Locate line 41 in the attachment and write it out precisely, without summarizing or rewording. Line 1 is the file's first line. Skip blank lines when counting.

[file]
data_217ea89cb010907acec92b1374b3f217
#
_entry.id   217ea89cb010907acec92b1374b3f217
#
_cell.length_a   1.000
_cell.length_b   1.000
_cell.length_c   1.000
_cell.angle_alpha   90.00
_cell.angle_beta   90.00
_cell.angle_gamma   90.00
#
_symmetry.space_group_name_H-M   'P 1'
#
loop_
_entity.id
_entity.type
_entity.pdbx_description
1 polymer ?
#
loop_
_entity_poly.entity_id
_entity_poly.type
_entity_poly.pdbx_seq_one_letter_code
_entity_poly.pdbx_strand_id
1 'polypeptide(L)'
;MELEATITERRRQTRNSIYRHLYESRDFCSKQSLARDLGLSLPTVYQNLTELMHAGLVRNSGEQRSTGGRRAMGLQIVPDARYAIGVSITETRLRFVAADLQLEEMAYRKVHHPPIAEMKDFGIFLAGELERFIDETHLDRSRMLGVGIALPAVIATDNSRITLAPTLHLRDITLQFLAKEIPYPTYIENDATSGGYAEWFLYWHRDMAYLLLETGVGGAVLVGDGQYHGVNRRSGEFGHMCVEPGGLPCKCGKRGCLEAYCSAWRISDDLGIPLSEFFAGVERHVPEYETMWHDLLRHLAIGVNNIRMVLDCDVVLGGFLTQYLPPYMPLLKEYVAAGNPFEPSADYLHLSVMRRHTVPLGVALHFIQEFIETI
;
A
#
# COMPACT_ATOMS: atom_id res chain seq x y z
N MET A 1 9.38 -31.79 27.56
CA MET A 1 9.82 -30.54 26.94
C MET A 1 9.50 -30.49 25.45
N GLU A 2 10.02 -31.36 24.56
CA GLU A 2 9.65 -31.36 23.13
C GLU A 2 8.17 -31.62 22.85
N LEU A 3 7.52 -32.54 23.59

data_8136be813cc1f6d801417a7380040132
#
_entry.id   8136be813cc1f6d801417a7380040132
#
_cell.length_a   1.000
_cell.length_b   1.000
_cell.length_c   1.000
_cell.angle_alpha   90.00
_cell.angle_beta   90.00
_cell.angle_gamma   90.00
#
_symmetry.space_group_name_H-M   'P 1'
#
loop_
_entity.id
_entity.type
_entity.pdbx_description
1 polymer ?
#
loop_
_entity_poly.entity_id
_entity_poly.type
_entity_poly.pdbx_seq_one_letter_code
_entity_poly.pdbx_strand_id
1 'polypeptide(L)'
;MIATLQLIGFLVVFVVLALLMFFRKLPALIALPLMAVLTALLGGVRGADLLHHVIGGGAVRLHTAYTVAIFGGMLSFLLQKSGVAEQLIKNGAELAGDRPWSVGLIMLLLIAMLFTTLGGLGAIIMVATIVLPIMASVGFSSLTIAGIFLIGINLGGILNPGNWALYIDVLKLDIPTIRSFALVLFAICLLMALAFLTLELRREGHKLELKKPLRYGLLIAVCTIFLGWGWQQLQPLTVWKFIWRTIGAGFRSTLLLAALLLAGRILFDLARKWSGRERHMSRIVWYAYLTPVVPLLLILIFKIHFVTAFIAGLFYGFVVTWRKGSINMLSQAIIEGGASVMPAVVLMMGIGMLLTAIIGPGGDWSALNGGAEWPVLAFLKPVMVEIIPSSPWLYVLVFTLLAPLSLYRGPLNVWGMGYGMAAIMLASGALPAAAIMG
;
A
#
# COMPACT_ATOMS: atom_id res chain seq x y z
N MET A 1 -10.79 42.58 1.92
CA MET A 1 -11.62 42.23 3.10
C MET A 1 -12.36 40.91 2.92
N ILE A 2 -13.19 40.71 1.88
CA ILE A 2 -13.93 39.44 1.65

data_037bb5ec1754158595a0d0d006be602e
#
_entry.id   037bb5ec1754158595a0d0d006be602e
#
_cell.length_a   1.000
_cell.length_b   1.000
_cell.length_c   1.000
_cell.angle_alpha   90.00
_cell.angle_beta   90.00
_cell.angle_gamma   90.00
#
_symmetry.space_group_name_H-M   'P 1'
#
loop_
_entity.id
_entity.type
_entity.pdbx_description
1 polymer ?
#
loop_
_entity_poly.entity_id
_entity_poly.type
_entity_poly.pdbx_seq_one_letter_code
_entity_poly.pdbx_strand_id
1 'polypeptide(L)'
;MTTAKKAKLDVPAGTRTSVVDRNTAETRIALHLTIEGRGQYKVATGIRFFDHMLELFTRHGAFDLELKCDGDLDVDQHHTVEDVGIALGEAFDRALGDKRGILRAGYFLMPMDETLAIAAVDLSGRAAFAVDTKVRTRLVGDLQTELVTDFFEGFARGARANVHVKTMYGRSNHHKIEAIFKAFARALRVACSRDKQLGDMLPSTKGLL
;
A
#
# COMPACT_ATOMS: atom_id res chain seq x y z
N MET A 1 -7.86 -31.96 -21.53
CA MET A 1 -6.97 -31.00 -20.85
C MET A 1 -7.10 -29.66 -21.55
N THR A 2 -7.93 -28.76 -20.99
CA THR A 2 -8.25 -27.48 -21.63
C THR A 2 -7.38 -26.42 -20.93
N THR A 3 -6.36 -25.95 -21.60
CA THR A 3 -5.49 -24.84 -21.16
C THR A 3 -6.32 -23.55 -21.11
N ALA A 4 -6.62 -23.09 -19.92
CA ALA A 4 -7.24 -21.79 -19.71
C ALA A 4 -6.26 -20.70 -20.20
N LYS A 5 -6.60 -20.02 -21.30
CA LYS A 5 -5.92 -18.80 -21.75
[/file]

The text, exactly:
#